Technology from half a world away could bring some relief to parts of the Bay Area and Northern California served by PG&E.
PG&E is testing technology already being piloted in Australia that would de-energize a power line that falls and comes into contact with something like a tree limb or the ground.
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"The project seeks to demonstrate the benefits of what's called Rapid Earth Fault Limiter Technology," said Paul Doherty, a spokesman with PG&E.
The goal is to prevent the ignition of a wildfire, like the kind that have caused so much destruction in Northern California in recent years.
"We see this as having potential benefits of significantly lowering the energy in a single line to ground faults," explained Doherty. "Now that means a wire down event."
PG&E engineers are currently testing the REFCL system at its facility in San Ramon. The utility hopes to carry that testing out to the field next year by installing it at its substation in Calistoga.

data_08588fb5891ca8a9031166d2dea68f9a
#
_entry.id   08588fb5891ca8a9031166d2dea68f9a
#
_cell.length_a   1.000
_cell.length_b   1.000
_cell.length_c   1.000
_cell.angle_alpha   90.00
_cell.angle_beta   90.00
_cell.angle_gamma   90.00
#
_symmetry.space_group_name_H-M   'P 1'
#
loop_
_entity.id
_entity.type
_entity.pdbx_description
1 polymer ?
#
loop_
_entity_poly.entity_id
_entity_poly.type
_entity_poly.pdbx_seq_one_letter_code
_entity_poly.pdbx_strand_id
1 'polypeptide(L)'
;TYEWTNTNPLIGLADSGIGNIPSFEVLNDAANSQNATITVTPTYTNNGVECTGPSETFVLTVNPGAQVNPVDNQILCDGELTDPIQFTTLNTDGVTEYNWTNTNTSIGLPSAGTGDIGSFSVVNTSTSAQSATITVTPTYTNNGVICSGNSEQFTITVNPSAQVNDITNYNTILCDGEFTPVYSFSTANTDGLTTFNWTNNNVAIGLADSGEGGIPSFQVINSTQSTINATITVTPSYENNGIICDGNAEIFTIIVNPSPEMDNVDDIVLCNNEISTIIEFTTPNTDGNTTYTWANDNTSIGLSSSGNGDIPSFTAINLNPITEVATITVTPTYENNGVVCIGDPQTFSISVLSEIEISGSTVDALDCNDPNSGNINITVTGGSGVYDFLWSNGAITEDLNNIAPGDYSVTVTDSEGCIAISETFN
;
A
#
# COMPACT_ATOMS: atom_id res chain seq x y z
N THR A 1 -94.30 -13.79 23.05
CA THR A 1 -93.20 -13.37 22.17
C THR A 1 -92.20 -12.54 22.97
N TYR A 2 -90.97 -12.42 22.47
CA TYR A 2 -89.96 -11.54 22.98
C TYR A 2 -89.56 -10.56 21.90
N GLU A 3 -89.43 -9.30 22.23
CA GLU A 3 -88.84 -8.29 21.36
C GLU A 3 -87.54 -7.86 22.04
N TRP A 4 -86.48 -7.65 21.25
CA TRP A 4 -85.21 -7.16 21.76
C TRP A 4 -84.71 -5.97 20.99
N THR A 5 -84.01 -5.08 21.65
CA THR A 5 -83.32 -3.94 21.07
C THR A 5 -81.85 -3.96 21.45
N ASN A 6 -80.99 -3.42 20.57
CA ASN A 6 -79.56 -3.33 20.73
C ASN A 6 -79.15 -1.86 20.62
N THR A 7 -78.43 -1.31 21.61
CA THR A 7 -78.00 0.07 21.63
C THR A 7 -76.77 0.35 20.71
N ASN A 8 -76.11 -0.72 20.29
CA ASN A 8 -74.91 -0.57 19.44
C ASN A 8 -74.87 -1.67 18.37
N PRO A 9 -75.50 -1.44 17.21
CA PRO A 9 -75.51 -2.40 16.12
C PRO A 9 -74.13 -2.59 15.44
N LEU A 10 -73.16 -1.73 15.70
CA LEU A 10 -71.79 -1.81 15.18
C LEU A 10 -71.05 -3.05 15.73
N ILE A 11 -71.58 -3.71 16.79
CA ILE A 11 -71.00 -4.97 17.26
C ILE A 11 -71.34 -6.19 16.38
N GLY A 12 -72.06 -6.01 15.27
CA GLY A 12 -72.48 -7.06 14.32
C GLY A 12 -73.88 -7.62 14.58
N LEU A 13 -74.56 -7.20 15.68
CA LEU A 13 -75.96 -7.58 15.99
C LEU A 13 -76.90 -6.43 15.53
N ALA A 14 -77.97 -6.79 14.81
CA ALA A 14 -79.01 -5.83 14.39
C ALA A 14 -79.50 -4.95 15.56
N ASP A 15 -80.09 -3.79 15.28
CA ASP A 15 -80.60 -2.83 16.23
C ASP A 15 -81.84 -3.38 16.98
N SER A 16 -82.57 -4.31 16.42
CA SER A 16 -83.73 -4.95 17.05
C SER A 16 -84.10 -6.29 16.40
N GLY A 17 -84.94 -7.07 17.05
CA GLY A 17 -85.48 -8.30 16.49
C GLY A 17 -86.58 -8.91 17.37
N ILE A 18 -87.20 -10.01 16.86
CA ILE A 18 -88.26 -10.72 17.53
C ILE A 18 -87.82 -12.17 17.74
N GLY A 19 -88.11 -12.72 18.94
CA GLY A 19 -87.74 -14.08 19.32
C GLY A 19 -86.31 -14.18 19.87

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If successful, the REFCL technology could be deployed throughout PG&E's system in the coming years, perhaps reducing the need for expansive Public Safety Power Shutoffs in future high wind situations.
"One thing I think is important to understand about distribution systems is that they are all different," said Sascha von Meier, a professor of electrical engineering and computer science at U.C. Berkeley.
"They're really idiosyncratic and that's why there has to be a lot of research and testing on these different technologies in the particular context where they're going to be deployed, because it's not going to be the same in Australia or the U.S., or even on different distribution circuits within PG&E's territory."
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